Chickpea production is likely to be higher as the area expands this year.

India’s Kabuli Chana (white chickpea) production is likely to increase this year as farmers have increased acreage in key growing areas of Madhya Pradesh and Maharashtra due to higher prices. Although cultivated areas have increased, the weather conditions in the coming weeks will determine the size of the harvest. Exports ahead of next month’s Ramadan were also good, trade sources said. “The cultivation of Kabuli Chana has increased significantly this year in all the major growing areas of the country. States like Madhya Pradesh, Gujarat, Maharashtra and Andhra Pradesh are witnessing an increase in areas. Farmers responded to the record high price increase of about 150 rubles per kilogram by increasing the sowing of this year’s crop. Additionally, there was significant demand for Kabuli chickpeas both domestically and internationally last year, which further contributed to the price rise,” says Harsha Rai, director of sales at Mayur Global Corporation, an international agricultural commodity broker.

Monsoon Effect

Although crop area and conditions looked good, the weather in the coming weeks will be key in determining the size of the crop. Central India, known for large-scale cultivation of chickpeas, felt the impact of deficient monsoon rains. December was warmer than normal, but January brought cooler temperatures . Going forward, it would be interesting to see what crops we see in Central India as IMD has predicted a warmer February for the region. Rai said.

Farmers have expanded the area under Kabuli Chana as prices have been good at over ₹ 100/kg for most of the past year, said Suresh Agarwal, president, All India Dal Mills Association. That is why there is more production this year.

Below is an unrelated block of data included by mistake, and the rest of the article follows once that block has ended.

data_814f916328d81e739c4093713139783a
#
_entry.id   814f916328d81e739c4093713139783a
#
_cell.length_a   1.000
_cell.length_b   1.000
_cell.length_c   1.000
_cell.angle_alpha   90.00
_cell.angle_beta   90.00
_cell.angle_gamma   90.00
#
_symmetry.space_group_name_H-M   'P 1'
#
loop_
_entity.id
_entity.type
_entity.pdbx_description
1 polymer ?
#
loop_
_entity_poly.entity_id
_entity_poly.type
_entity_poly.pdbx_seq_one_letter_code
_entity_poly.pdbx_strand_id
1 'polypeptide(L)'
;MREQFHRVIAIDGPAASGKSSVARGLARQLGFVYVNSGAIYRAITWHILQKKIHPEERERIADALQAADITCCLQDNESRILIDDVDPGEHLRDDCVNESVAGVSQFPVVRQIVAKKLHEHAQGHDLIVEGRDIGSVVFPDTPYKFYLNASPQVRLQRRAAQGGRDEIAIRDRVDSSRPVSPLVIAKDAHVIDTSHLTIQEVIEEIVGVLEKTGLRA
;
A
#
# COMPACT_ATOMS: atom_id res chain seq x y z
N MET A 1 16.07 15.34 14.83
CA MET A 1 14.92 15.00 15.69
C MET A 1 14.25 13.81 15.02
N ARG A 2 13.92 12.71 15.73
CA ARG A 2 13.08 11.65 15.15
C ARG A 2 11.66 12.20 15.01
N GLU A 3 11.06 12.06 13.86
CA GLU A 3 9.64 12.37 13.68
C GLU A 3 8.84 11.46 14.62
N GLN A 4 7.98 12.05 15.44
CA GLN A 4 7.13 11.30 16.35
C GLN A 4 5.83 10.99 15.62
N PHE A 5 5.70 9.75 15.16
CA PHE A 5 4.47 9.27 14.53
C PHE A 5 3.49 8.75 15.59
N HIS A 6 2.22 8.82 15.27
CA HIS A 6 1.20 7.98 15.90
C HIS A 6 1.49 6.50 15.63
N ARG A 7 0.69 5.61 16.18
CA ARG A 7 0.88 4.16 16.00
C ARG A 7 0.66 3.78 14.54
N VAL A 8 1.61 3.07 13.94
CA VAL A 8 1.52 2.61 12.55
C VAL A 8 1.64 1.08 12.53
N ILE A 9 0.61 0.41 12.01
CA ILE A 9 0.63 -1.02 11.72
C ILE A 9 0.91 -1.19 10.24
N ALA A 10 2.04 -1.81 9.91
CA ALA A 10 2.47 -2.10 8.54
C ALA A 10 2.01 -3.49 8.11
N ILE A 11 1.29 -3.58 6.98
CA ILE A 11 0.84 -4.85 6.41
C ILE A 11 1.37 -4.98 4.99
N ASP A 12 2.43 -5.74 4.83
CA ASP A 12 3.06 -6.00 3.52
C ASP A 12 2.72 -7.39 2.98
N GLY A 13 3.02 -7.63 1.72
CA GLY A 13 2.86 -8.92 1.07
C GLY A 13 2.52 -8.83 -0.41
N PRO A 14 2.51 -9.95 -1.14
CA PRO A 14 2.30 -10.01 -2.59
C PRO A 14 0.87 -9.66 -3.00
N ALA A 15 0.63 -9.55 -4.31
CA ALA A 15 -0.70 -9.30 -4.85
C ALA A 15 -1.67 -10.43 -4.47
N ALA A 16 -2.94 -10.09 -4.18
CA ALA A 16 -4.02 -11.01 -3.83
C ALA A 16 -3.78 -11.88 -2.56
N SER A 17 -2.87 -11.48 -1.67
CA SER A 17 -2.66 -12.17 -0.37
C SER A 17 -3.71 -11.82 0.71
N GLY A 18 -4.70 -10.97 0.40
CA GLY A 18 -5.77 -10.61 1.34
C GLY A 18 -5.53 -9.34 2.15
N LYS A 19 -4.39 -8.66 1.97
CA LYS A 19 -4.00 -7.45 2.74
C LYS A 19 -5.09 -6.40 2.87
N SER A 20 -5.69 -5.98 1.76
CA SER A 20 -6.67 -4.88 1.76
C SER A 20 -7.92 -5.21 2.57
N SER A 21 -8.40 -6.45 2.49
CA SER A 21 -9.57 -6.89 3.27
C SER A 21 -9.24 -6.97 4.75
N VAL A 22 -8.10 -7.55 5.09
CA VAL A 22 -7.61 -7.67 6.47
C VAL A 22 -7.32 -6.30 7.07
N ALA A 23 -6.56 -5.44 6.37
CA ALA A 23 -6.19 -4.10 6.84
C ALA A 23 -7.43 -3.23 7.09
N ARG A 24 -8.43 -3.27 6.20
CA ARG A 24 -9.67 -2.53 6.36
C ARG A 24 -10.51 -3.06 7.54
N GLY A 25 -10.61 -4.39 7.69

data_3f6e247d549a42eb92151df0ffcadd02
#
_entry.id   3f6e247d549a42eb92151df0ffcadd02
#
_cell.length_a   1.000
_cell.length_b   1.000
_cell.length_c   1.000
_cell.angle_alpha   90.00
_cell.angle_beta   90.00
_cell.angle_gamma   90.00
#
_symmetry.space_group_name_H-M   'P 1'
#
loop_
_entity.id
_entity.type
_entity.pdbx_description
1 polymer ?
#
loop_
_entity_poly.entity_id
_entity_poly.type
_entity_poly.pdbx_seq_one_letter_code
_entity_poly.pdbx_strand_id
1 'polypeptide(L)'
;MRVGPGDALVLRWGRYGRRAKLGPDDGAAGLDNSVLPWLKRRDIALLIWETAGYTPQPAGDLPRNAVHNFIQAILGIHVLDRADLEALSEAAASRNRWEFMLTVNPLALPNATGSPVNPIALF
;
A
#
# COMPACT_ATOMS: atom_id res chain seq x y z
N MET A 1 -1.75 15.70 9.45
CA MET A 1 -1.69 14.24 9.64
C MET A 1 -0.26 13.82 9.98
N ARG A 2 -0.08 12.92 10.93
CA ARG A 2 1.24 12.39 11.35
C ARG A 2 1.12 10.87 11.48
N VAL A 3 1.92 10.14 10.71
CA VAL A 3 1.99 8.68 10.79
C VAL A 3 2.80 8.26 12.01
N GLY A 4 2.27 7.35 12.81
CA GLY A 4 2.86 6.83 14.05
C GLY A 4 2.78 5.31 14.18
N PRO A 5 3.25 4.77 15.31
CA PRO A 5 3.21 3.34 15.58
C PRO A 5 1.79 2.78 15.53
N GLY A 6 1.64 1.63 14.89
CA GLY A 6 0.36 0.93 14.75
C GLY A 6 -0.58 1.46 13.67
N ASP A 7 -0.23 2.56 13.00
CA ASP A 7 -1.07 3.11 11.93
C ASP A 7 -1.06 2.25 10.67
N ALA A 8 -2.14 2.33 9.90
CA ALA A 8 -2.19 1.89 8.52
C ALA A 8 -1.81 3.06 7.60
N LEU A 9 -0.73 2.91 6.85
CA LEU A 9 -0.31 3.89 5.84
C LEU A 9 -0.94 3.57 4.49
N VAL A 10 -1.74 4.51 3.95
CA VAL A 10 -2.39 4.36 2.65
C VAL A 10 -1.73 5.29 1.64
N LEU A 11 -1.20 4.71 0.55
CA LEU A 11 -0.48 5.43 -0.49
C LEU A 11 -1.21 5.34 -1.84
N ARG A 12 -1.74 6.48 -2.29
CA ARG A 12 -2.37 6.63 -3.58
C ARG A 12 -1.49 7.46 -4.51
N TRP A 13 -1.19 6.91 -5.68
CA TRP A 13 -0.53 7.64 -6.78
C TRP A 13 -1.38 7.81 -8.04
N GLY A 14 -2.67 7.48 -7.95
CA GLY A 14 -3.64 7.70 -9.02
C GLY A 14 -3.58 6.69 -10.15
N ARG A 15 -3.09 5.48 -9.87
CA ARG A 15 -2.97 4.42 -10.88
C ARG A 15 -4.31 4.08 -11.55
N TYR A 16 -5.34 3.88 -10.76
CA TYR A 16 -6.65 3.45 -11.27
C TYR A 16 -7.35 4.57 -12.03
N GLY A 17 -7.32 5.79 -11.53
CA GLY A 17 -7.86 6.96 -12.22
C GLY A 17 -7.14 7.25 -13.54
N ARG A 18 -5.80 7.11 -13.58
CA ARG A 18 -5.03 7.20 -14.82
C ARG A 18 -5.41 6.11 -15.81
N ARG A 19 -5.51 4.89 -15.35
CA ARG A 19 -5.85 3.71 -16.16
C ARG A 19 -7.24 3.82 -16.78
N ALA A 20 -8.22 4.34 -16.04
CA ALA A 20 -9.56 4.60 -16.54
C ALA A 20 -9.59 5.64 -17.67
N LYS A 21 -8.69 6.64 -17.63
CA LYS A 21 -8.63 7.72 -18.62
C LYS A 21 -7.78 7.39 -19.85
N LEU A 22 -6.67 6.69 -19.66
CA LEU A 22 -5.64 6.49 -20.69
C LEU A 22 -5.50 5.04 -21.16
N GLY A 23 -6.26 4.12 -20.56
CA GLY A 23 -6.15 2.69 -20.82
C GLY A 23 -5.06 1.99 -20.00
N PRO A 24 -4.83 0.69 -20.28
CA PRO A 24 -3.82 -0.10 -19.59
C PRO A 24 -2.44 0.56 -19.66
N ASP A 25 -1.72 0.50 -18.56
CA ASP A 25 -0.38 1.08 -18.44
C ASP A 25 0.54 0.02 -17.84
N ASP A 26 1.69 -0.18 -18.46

Bimal Kothari, president of the Pulses and Cereals Association of India, said that the harvest of Kabuli chana is higher this year due to increased area. Although there is no official data on production of Kabuli Chana in the country, trade sources estimate it to be around 3.5 lakh tonnes. Kabul chickpea production figures are combined with government Chana crop forecasts. India exports and imports Kabuli chana. India exported 68,654 tonnes of Kabuli chana worth ₹ 816.72 crore during April-November, according to DGCIS. In 2022-23, 1.21 million tonnes were exported, valued at ₹ 1,200 crore. India exports Kabuli chana to Turkey, United Arab Emirates and Sri Lanka, among others. Chickpeas worth ₹ 518.72 billion were imported into Kabul from April to October of the current fiscal.

Old stock opportunity

Early start of Ramadan this year will keep prices the same this year. “Usually in December, January and February, kabuli chana prices fall when the new harvest begins in mid-February. This period is characterized by an increase in inventory liquidity compared to last year. However, this year was an exception to this trend and prices did not fall as expected in those months. This year’s early Ramadan, which begins on March 10, has had a major impact on the old grain storage market. This gave old granaries a unique opportunity to meet the needs of consumers,” said Rai.

The new crop, which is at the stage of pod formation in many places, is also expected in Maharashtra in mid-February and in Central India in March. “With the export demand from February and March already showing promising results, it will be interesting to watch the market development after April when the Mexican crop also enters the market”.

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